SAMBOR DISTRICT, Kratie — Khun Reu has been unable to sleep well for three months. Every night, he says, 20-30 large trucks transporting timber have rumbled past his house along a dusty path in Kampong Cham commune.
The Komphluk villager, 26, sees the trucks approaching his house every night and disappearing into the darkness. It’s hard to see in the dark, but he can see enough to tell they are heavy loads of timber, he says.
“I am really angry but I cannot do anything to stop the cutting of the forest,” Reu said. “I just want to protect the forest and protect the resin trees.”
Reu’s grandfather, Heng Run, and his parents have community forest rights to tap around 1,000 resin trees in different parts of the Prey Lang Wildlife Sanctuary, he says. So Reu decided four days ago to accompany his grandfather and eight others into the protected area to put up banners saying, “Please help preserve our forests,” with images of crossed-out chainsaws.
The group of 10 people also included noted environmentalists Ouch Leng, Heng Sros and Men Mat and Torng Cheang.
But after finishing their lunch on Friday, Environment Ministry rangers detained them and confiscated their equipment from within the Prey Lang protected forest, Reu said.
Five of the 10 people, including Reu, were released on Friday. The five others — Leng, Sros, Mat, Cheang and Heng Run — were sent to the Kratie city district police station and questioned over the weekend before being released Monday morning.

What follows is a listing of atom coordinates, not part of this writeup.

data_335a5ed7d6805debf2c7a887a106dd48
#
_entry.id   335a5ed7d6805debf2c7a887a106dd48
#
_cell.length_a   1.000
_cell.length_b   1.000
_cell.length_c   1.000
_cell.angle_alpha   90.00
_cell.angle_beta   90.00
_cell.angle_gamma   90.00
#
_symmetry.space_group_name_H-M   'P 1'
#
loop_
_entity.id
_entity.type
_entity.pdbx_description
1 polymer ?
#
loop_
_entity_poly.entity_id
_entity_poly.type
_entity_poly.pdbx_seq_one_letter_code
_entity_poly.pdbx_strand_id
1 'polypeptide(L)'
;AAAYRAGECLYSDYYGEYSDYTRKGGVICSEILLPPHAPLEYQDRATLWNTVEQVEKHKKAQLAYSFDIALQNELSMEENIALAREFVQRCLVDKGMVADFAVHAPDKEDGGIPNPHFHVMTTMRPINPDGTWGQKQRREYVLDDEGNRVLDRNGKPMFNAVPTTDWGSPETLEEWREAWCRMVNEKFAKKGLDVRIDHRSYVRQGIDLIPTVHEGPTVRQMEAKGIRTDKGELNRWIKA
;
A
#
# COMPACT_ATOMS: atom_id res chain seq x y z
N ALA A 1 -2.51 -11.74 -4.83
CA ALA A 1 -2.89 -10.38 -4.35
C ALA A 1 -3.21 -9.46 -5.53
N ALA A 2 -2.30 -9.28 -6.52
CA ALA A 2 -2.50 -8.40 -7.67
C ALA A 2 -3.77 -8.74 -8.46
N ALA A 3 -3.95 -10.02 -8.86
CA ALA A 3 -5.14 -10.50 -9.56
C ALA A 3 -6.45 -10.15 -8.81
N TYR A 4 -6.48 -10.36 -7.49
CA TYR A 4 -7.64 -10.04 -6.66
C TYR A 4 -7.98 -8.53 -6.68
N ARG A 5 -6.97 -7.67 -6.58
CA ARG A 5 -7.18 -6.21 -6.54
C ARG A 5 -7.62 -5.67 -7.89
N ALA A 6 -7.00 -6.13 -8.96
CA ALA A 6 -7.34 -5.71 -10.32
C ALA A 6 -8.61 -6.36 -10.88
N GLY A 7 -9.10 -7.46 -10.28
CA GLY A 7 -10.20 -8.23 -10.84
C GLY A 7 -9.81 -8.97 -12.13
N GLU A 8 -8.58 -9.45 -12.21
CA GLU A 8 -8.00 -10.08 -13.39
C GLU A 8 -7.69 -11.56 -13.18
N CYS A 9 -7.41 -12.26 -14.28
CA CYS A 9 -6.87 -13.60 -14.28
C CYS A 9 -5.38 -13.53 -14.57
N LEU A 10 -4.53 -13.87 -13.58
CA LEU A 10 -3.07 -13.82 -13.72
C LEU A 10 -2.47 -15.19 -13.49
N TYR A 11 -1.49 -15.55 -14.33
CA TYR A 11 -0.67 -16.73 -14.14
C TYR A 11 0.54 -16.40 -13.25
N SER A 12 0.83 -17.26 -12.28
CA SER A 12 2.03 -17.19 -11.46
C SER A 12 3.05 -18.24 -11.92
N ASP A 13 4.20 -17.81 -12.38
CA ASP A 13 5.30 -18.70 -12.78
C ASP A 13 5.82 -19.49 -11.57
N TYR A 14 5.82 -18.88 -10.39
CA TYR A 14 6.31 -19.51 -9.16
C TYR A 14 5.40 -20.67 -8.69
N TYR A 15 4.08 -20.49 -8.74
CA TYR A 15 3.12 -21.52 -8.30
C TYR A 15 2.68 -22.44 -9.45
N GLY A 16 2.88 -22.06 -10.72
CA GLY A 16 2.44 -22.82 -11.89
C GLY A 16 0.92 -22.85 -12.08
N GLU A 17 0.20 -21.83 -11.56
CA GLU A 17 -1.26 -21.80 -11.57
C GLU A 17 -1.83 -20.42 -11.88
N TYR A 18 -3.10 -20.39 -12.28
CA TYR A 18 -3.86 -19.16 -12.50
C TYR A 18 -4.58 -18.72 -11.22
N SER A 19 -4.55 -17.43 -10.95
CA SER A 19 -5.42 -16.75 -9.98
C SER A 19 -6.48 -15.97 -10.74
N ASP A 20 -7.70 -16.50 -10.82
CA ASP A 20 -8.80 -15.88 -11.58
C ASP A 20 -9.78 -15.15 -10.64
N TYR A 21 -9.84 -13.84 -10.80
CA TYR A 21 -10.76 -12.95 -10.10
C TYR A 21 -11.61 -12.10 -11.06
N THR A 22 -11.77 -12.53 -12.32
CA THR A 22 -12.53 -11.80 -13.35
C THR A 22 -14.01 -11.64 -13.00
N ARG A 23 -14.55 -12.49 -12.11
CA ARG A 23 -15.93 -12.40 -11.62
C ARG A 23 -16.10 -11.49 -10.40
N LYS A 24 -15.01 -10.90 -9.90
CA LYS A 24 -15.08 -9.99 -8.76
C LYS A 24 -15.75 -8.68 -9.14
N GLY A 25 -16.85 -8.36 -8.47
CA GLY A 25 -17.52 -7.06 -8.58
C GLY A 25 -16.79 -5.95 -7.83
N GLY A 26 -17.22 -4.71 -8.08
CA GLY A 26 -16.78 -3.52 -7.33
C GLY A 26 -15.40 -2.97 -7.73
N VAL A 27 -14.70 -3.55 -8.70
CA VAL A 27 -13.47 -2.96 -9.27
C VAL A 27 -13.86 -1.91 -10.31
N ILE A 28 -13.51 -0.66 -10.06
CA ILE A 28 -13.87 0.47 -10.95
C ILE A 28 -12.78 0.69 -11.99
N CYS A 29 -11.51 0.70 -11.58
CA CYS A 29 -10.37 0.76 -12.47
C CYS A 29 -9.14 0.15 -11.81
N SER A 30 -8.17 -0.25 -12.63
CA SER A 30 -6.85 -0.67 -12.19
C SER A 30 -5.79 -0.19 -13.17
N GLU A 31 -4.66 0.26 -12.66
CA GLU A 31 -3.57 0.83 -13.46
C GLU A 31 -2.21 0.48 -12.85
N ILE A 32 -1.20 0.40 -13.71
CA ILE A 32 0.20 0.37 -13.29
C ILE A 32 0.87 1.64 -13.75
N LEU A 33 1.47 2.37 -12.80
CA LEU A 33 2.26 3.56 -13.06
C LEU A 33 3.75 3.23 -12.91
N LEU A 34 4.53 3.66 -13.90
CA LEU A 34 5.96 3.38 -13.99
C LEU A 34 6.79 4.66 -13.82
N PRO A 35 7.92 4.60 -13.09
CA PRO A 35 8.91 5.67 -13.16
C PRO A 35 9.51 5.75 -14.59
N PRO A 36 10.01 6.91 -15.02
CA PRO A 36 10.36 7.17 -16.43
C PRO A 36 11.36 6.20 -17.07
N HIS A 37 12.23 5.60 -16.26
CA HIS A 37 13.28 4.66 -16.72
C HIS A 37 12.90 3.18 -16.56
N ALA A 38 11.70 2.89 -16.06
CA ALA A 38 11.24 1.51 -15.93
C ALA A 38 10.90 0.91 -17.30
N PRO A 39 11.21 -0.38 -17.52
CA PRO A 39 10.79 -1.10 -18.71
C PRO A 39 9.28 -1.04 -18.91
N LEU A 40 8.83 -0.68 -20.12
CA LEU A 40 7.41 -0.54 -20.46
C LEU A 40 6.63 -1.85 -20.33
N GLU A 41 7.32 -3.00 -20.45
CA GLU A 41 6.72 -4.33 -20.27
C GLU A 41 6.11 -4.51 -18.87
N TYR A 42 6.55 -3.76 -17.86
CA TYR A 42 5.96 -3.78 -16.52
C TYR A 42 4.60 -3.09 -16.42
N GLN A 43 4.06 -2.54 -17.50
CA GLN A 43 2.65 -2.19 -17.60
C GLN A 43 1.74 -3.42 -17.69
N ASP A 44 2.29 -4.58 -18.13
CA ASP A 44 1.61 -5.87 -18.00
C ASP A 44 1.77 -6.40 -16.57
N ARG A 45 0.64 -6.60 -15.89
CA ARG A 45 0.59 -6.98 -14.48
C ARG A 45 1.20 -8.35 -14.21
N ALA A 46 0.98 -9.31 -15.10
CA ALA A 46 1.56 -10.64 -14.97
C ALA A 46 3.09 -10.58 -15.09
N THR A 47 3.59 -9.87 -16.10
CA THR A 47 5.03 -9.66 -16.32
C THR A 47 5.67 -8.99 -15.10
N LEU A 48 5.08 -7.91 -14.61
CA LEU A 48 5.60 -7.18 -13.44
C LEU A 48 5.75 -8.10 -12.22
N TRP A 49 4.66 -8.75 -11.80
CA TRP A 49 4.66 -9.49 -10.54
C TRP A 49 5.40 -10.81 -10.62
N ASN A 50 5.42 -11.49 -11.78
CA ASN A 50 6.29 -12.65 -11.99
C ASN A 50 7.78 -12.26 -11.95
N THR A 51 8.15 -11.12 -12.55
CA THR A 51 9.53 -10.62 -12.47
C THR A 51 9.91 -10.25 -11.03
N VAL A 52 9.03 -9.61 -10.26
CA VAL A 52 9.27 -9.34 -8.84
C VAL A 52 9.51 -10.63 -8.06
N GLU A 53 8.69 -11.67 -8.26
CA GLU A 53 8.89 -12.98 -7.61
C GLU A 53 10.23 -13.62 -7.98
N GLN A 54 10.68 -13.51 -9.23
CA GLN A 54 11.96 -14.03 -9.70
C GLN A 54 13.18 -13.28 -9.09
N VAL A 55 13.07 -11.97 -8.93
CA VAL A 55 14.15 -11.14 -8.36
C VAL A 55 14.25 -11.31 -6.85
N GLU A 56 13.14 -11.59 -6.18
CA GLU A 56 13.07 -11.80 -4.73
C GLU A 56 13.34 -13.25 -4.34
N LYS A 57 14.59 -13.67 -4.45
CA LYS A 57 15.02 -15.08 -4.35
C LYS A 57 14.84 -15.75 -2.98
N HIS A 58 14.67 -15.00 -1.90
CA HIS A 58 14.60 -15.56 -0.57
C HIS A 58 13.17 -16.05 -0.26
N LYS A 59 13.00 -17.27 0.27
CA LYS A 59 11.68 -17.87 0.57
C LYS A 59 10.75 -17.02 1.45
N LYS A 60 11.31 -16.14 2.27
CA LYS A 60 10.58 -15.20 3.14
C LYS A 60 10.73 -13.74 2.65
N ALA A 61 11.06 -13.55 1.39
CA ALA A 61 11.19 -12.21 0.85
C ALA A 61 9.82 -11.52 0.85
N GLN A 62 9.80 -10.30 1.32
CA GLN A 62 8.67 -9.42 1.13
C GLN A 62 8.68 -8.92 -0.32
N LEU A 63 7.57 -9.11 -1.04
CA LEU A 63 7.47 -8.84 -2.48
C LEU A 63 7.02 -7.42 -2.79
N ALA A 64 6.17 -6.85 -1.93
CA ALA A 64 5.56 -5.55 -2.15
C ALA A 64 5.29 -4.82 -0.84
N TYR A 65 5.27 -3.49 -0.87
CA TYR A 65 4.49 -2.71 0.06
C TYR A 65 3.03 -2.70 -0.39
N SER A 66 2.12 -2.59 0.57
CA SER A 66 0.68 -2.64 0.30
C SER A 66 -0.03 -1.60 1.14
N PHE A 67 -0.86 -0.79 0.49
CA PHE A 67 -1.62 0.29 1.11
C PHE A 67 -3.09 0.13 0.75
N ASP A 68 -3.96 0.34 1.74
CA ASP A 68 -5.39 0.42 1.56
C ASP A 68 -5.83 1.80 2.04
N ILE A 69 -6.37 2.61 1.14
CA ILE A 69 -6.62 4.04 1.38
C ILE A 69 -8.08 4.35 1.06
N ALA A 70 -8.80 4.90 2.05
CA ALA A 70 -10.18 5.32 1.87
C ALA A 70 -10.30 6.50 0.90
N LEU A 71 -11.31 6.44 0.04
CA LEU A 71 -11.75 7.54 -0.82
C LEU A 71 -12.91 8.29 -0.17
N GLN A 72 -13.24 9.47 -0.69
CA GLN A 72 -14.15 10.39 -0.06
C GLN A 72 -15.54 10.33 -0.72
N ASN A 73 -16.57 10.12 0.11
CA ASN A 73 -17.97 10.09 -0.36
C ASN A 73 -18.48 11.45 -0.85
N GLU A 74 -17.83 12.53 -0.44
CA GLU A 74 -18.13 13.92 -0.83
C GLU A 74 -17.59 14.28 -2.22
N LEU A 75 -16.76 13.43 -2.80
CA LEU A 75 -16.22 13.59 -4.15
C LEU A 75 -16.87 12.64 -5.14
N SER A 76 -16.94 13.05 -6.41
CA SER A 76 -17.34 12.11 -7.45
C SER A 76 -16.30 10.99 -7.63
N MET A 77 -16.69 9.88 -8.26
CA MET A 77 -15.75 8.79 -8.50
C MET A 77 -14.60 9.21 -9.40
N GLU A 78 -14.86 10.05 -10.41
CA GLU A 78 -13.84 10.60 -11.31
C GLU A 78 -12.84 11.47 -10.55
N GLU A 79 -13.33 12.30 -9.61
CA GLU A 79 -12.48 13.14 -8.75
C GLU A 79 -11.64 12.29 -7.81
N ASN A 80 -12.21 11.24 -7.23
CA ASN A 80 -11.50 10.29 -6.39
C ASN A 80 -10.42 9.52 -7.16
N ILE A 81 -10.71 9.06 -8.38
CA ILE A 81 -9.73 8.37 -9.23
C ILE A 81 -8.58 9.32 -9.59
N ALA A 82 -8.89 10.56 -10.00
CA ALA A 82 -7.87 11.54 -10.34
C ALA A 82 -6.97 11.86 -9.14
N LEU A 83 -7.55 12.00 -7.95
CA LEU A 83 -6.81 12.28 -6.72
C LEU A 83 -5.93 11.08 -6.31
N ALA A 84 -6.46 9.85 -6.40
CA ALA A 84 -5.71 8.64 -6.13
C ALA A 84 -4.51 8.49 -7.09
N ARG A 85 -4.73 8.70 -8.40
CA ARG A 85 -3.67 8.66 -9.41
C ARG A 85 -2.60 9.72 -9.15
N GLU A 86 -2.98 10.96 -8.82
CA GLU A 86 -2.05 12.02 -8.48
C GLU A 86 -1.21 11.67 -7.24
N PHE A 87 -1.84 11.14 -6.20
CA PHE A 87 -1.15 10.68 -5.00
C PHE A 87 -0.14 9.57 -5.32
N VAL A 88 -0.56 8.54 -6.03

On Saturday, the five were questioned at the provincial environment department office in Kratie, where gates and doors were kept closed and all the curtains were drawn. Leng occasionally peeked outside the office’s front doors, flashing a thumbs up, but rangers quickly shut the door.
After questioning, Chhay Duong Savuth, the department’s director, refused to answer why the five activists had been detained or what they were questioned about.
When pursued by reporters, Doung Savuth said he “had to go exercise”, and walked away to Kratie town’s riverside dressed in red shorts, a blue T-shirt and sneakers.
Amnesty International’s Emerlynne Gil issued a statement that day saying the arrests were “an outrage.”
“They must be released without charge immediately, and any Ministry of Environment officials responsible for their detention should be investigated and held accountable for this arbitrary harassment,” Gil said.
But Environment Ministry spokesperson Neth Pheaktra accused Leng and his group of taking pictures in a protected area without permission from the ministry.
“In particular, they want to create a defamatory image of Cambodia to seek financial support and mobilize funds for their group,” he said.
On Sunday, the five were taken to the Kratie Provincial Court, where Leng was seen chatting with friends and supporters, as rights monitors kept watch on the court’s handling of the case.
They signed an agreement stating they would stop taking photos and conducting activities in the protected forest without prior permission.
The five activists said they did not want to comment about their detention till they were released.
Naly Pilorge, director of local rights group Licadho, said the NGO’s lawyers, who are representing the activists, were told that the five activists needed to sign another contract on Monday in order to be released.
“Right now, though, we’re not sure why, or what the content of the contract will say,” she said.
“They deserve better than being held in a police station and interrogated days on end without a shred of evidence of any crimes committed by them,” she said.
The Environment Ministry issued another statement Sunday evening calling the five activists a “perpetrator group” that had illegally entered Prey Lang and conducted activities to benefit themselves.